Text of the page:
When Luke Lazurus was acquitted of sexual assault this week there were no winners.
While he and his family were finally given a reprieve after four years of fighting rape allegations, a young man’s life will likely be overshadowed by these events for many years to come.
Meanwhile, a young woman was left feeling violated and robbed of her right to justice.
Mr Lazarus was accused of raping the then 18-year-old woman in an alleyway behind his father’s nightclub in Kings Cross in Sydney.
The judge described it as a quick and unromantic encounter, that probably would not have happened without the influence of alcohol.
This was the second time Mr Lazarus had been tried for the offence. The original guilty verdict was overturned at appeal, after it was found the first judge had misdirected the jury.
So for a second time, Mr Lazarus, the woman and their families, had to relive in extreme detail the awkward, unromantic sex they had together.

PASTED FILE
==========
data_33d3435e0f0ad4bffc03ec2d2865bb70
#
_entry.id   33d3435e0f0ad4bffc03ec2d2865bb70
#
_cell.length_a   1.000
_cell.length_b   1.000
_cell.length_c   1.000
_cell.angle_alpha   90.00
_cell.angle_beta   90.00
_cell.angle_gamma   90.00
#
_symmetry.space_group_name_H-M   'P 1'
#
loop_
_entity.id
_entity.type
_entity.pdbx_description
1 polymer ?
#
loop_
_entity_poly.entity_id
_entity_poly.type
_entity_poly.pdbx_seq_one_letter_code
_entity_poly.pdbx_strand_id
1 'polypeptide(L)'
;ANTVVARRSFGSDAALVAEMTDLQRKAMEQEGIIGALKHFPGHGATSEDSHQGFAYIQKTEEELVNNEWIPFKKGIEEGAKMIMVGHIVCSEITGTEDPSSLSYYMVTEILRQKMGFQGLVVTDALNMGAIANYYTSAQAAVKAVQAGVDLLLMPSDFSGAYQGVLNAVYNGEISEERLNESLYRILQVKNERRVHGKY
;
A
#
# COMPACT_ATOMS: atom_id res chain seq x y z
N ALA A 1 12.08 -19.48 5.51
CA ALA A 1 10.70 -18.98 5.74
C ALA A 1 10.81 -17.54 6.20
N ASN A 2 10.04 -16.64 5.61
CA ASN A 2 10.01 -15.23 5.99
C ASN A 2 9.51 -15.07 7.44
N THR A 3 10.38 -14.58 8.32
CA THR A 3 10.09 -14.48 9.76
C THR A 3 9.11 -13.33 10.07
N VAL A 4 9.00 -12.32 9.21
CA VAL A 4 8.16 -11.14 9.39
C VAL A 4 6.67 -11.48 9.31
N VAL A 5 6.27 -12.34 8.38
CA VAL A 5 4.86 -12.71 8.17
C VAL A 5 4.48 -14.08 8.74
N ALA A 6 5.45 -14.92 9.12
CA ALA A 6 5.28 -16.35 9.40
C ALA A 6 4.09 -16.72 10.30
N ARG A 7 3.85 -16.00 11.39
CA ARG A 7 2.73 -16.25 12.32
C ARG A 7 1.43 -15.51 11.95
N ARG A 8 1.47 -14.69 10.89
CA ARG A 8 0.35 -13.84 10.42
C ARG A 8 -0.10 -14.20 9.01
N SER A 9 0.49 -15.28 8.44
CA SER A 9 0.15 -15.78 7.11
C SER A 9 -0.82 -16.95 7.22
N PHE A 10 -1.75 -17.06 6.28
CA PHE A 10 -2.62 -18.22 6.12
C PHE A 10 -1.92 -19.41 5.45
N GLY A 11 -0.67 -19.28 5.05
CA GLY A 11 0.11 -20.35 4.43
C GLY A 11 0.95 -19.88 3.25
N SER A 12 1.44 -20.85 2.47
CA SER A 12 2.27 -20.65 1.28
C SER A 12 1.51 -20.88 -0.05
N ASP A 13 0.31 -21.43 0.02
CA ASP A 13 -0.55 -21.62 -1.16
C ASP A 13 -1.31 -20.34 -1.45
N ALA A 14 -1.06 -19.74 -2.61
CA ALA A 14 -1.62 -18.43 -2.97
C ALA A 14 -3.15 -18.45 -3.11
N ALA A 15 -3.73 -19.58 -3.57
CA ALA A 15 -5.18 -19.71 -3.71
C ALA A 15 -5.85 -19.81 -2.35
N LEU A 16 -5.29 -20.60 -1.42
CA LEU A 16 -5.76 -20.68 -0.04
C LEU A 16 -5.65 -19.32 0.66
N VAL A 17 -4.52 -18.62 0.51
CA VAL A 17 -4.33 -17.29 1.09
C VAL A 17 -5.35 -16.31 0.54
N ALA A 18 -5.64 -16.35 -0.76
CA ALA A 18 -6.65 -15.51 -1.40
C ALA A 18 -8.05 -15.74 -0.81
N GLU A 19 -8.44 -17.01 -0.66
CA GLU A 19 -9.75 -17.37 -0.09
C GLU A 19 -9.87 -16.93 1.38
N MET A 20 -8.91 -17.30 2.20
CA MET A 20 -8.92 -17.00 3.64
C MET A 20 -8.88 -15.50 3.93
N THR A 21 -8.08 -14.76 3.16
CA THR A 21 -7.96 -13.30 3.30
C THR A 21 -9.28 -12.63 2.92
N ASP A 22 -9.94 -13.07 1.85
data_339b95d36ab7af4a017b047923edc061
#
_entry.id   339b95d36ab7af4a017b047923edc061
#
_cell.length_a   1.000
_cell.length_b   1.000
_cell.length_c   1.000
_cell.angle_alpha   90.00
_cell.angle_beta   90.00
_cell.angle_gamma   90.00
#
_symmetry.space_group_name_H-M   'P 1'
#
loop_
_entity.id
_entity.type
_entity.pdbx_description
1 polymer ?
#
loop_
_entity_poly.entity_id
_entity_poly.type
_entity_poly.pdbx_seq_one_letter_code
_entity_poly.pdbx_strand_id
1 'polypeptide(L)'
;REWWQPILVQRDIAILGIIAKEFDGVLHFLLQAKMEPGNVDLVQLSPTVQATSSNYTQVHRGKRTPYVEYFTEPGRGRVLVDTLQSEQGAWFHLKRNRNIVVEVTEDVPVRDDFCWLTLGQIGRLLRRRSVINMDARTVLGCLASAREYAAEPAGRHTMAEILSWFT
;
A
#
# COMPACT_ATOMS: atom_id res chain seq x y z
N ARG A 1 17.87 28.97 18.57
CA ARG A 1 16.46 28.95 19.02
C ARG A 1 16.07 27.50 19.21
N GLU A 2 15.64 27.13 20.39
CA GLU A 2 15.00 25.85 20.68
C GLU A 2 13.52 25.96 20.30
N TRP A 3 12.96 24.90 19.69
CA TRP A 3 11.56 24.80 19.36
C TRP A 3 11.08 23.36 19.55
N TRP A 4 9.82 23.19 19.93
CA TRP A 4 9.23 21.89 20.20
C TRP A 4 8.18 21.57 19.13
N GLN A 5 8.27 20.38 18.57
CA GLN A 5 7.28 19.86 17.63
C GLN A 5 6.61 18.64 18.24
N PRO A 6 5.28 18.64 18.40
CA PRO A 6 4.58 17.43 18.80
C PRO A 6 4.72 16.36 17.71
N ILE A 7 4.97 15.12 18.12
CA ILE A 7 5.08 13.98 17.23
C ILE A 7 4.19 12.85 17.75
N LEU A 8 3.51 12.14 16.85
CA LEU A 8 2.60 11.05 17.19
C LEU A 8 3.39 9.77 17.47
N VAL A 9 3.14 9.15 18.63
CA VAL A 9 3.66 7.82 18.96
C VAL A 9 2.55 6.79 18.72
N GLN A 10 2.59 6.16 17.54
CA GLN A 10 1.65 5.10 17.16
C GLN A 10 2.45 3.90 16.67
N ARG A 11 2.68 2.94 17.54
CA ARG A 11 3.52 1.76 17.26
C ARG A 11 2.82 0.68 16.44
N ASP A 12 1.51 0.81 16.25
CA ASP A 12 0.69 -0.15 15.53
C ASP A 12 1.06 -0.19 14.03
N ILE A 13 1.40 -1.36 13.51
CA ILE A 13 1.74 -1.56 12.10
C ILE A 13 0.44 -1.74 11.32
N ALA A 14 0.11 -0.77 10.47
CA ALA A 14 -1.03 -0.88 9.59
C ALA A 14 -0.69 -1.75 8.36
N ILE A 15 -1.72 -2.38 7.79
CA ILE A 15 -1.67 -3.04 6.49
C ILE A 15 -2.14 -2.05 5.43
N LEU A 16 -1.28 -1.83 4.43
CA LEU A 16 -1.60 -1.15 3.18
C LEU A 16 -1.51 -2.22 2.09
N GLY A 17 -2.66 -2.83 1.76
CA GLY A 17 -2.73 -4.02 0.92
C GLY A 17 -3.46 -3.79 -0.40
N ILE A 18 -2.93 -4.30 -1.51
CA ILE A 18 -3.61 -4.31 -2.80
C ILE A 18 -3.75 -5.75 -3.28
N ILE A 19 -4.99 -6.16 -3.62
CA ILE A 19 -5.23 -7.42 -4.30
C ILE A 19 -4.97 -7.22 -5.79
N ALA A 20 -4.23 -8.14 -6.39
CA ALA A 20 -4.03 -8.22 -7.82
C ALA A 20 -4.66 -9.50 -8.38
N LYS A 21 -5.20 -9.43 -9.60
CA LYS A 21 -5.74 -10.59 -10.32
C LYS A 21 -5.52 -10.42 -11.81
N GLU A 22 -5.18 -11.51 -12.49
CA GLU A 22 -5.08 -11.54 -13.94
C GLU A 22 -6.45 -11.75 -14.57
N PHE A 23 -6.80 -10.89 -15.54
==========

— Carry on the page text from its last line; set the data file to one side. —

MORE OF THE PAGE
In the end, he was acquitted of the sexual assault.
Judge Robyn Tupman said it had been proved beyond reasonable doubt that while the young woman had not in her own mind consented, Mr Lazarus had a “genuine and honest” belief she was consenting.
“These things are really difficult because the prosecution has to prove the case beyond a reasonable doubt that the person accused of the crime actually knew that the woman wasn’t consenting … or that they were reckless,” explained Law Society of New South Wales president Pauline Wright.
“That’s a pretty high test … it’s about proving the person failed to properly consider at all that she was properly consenting or if they realised it was possible they weren’t consenting.